Bill Chappell

Bill Chappell is a writer and producer who currently works on The Two Way, NPR's flagship news portal. In the past, he has edited and coordinated digital features for Morning Edition and Fresh Air, in addition to editing the rundown of All Things Considered. He frequently contributes to other NPR blogs, such as All Tech Considered and The Salt.

Chappell's work at NPR has ranged from being the site's first full-time homepage editor to being the lead writer and editor on the London 2012 Olympics blog, The Torch. His assignments have included being the lead web producer for NPR's trip to Asia's Grand Trunk Road, as well as establishing the Peabody Award-winning StoryCorps on NPR.org.

In 2009, Chappell was a key editorial member of the small team that redesigned NPR's web site. One year later, the site won its first Peabody Award, along with the National Press Foundation's Excellence in Online Journalism award.

At NPR, Chappell has trained both digital and radio staff to use digital tools to tell compelling stories, in addition to "evangelizing" — promoting more collaboration between legacy and digital departments.

Prior to joining NPR in late 2003, Chappell worked on the Assignment Desk at CNN International, handling coverage in areas from the Middle East, Asia, Africa, Europe, and Latin America, and coordinating CNN's pool coverage out of Qatar during the Iraq war.

Chappell's work for CNN also included producing Web stories and editing digital video for SI.com, and editing and producing stories for CNN.com's features division.

Before joining CNN, Chappell wrote about movies, restaurants and music for alternative weeklies, in addition to his first job: editing the police blotter.

A holder of bachelor's degrees in English and History from the University of Georgia, he attended graduate school for English Literature at the University of South Carolina.

With lines like "Let's bomb hatred with love," a Kuwaiti company's new holiday video is earning praise for urging peace in an era of terrorism. But the music video is also being criticized for portraying a famous young victim of airstrikes in Syria alongside survivors of ISIS bomb attacks.

Updated at 1:46 p.m. ET

Registered child sex offenders would lose their Australian passports under a new law aimed at preventing convicted pedophiles from victimizing children overseas. Officials call the proposal a "world first" in the fight against child sex tourism.

Two owners of diesel-powered General Motors vehicles are accusing the car maker of producing an engine that exceeds U.S. standards for pollutant emissions under normal driving conditions, in a lawsuit that targets more than 700,000 Silverado trucks and Sierra SUVs.

The class-action lawsuit accuses GM of using "at least three separate 'defeat devices' to increase engine power and efficiency" in its Duramax diesel engines, citing tests on vehicles during several minutes of driving as well as at temperatures outside of the certification range of 68-86 degrees Fahrenheit.

Updated 5:40 p.m ET

Gunmen attacked buses that were taking Egyptian Christians to a monastery Friday, killing at least 28 people and wounding about the same number, according to local reports citing Egypt's government.

In retaliation, NPR's Jane Arraf reports, "President Abdul Fatah al-Sisi says he ordered strikes near Derna in eastern Libya after determining that militant forces there were involved in Friday's attack. [Egypt] hit the same area two years ago after an Islamic State affiliate beheaded 21 Egyptian Christians in Libya."

The Atlantic hurricane season could see between two and four major hurricanes in 2017, according to the latest forecast from NOAA's Climate Prediction Center. There's only a 20 percent chance that this season will be less active than normal, the agency says.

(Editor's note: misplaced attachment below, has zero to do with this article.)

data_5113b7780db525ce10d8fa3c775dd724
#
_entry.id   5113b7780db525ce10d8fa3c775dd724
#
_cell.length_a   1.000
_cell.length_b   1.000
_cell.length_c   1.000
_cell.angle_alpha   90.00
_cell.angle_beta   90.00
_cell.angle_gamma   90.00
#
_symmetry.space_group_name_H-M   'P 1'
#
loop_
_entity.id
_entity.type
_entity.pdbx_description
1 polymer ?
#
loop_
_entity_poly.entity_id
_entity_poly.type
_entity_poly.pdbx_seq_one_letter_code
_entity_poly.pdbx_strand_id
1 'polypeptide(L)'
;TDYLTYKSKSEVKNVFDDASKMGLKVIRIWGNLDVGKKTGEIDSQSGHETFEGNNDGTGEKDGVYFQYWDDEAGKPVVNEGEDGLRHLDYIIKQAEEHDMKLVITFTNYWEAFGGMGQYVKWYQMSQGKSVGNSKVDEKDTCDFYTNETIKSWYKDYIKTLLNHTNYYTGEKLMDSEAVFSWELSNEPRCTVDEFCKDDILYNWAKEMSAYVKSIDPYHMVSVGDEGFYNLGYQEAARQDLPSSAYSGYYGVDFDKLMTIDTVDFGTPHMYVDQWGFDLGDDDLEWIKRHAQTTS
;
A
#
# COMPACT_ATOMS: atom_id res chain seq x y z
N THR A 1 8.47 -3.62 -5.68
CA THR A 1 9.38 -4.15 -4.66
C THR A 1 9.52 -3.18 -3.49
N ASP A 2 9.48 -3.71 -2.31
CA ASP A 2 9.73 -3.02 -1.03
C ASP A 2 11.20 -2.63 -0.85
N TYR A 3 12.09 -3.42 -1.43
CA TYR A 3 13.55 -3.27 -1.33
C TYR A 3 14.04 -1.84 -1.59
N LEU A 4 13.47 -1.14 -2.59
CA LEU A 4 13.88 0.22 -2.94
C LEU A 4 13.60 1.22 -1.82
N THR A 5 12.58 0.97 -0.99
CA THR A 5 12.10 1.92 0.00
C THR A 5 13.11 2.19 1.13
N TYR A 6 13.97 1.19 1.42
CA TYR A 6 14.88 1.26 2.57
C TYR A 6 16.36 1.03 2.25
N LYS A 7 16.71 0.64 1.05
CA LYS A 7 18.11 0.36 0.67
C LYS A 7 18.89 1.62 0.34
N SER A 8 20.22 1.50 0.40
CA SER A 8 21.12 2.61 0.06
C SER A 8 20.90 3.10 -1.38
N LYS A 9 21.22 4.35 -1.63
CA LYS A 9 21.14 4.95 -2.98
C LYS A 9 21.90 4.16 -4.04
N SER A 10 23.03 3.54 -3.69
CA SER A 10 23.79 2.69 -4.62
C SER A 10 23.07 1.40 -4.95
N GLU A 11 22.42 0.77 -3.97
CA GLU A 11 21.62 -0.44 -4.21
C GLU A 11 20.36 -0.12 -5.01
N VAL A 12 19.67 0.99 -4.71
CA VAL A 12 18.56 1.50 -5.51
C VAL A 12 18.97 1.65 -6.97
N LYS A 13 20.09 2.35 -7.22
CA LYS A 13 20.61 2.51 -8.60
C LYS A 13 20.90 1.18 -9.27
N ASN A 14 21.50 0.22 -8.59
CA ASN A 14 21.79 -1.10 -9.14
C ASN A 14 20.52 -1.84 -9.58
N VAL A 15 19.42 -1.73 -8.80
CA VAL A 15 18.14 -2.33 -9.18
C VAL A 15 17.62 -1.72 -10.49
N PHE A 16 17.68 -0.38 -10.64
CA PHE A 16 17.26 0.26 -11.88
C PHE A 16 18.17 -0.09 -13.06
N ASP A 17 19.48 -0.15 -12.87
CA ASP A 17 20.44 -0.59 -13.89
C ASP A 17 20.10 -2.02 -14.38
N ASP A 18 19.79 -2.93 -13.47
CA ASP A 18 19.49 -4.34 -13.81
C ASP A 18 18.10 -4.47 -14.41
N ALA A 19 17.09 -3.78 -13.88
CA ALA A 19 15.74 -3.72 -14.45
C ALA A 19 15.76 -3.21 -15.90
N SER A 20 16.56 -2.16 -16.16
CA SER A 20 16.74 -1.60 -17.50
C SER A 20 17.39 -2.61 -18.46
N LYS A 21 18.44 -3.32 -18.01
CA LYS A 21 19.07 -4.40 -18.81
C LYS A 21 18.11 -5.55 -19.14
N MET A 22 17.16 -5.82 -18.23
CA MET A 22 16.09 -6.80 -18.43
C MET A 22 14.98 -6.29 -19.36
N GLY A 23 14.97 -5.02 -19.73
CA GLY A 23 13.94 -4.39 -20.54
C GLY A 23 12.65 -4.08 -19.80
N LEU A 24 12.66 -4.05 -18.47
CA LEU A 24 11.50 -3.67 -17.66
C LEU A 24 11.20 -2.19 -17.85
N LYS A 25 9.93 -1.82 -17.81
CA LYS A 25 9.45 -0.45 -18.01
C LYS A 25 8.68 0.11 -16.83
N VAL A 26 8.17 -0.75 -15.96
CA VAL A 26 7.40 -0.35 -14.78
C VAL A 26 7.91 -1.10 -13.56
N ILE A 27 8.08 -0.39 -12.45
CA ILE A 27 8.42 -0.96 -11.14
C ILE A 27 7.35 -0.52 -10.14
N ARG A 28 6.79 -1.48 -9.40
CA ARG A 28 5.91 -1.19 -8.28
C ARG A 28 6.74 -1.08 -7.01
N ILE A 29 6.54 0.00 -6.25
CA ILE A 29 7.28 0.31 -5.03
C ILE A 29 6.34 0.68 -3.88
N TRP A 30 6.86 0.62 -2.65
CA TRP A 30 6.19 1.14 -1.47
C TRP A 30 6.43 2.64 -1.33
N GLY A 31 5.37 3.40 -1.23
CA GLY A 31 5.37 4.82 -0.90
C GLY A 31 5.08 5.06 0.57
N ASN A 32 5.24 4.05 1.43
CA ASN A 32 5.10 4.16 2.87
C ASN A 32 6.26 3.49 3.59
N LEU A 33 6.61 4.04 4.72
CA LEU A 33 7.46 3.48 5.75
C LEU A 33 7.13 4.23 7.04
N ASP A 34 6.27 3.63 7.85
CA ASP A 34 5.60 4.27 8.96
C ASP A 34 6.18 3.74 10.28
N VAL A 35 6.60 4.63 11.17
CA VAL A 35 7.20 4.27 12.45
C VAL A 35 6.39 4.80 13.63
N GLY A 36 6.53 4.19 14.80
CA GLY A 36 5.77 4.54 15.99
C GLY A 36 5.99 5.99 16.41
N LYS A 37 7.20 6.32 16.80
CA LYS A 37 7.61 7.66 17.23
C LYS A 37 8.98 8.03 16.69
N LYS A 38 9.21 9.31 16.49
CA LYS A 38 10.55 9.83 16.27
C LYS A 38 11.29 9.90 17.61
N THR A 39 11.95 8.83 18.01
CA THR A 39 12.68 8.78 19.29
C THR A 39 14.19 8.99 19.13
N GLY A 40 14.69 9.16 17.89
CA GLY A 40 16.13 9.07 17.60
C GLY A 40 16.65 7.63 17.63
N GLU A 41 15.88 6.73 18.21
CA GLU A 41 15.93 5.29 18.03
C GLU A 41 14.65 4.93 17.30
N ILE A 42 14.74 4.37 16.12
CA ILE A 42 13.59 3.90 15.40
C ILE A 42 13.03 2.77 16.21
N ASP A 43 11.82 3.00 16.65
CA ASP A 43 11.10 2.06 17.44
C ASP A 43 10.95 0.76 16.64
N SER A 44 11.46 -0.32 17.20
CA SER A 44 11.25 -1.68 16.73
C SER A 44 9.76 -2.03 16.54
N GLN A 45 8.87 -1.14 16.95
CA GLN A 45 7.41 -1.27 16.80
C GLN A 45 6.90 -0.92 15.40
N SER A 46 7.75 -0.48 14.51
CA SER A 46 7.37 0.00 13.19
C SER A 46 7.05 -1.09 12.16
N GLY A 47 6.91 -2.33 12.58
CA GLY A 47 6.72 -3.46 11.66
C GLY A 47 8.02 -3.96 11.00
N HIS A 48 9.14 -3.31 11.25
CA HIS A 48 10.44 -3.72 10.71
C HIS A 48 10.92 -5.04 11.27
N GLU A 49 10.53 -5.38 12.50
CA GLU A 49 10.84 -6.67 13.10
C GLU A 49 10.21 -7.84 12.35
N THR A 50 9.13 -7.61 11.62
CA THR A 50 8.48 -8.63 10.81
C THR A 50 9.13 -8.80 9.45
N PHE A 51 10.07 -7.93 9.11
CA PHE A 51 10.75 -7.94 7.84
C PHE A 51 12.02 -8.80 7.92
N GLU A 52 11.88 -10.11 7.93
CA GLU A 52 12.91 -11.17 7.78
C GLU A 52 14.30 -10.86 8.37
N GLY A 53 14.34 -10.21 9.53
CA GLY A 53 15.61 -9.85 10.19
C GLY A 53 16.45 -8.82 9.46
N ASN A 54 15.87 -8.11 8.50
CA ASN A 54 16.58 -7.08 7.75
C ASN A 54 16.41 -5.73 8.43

Model Dani Mathers, whose haughty posting of a photo of a naked woman at her gym sparked outrage last summer, will be punished by spending a month removing graffiti in Los Angeles. Mathers pleaded no contest to a charge of invading the 70-year-old woman's privacy.

Updated at 2 p.m. ET

U.S. personnel "could not have predicted" that dozens of Mosul residents would be in a building where ISIS snipers were firing when they authorized a strike on it in March, the Pentagon says in a newly released report. That airstrike in Iraq killed at least 105 civilians.

The report also says the building collapsed after the strike triggered explosives that had been planted by ISIS.

Taiwanese laws that prohibit same-sex couples from marrying violate their personal freedom and equal protection, the island's Constitutional Court ruled Wednesday. The justices called sexual orientation an "immutable characteristic that is resistant to change."

"The judges have today said yes to marriage equality," said Amnesty International's Lisa Tassi, who directs campaigns in East Asia. "This is a huge step forward for LGBTI rights in Taiwan and will resonate across Asia."

Updated at 11:40 p.m. ET

The father and younger brother of suspected Manchester Arena suicide bomber Salman Abedi have been arrested in Libya.

Updated at 5:55 p.m. ET

One day after a bombing at an Ariana Grande concert in Manchester, England, killed at least 22 victims and wounded dozens more, police have identified a suspect: Salman Abedi, 22, who also died in the attack. The Greater Manchester Police says it's investigating whether anyone helped to carry out the attack.

Plaintiffs in a class-action lawsuit over defective Takata airbag inflators have reached a settlement with Toyota, Subaru, Mazda and BMW that's worth $553 million. The plaintiffs filed papers to settle their claims against the companies Thursday, saying the deal covers nearly 16 million vehicles.

The settlement does not cover claims of personal injury or property damage, the plaintiffs, say. The deal is now in the hands of a federal court in Miami.

Here's a breakdown of how many vehicles are in question, and the amount automakers will pay:

Former Fox News Chairman and CEO Roger Ailes has died, the network says, citing a statement from the late executive's family. Ailes resigned from his post leading Fox News last July, amid allegations of sexual harassment. He was 77.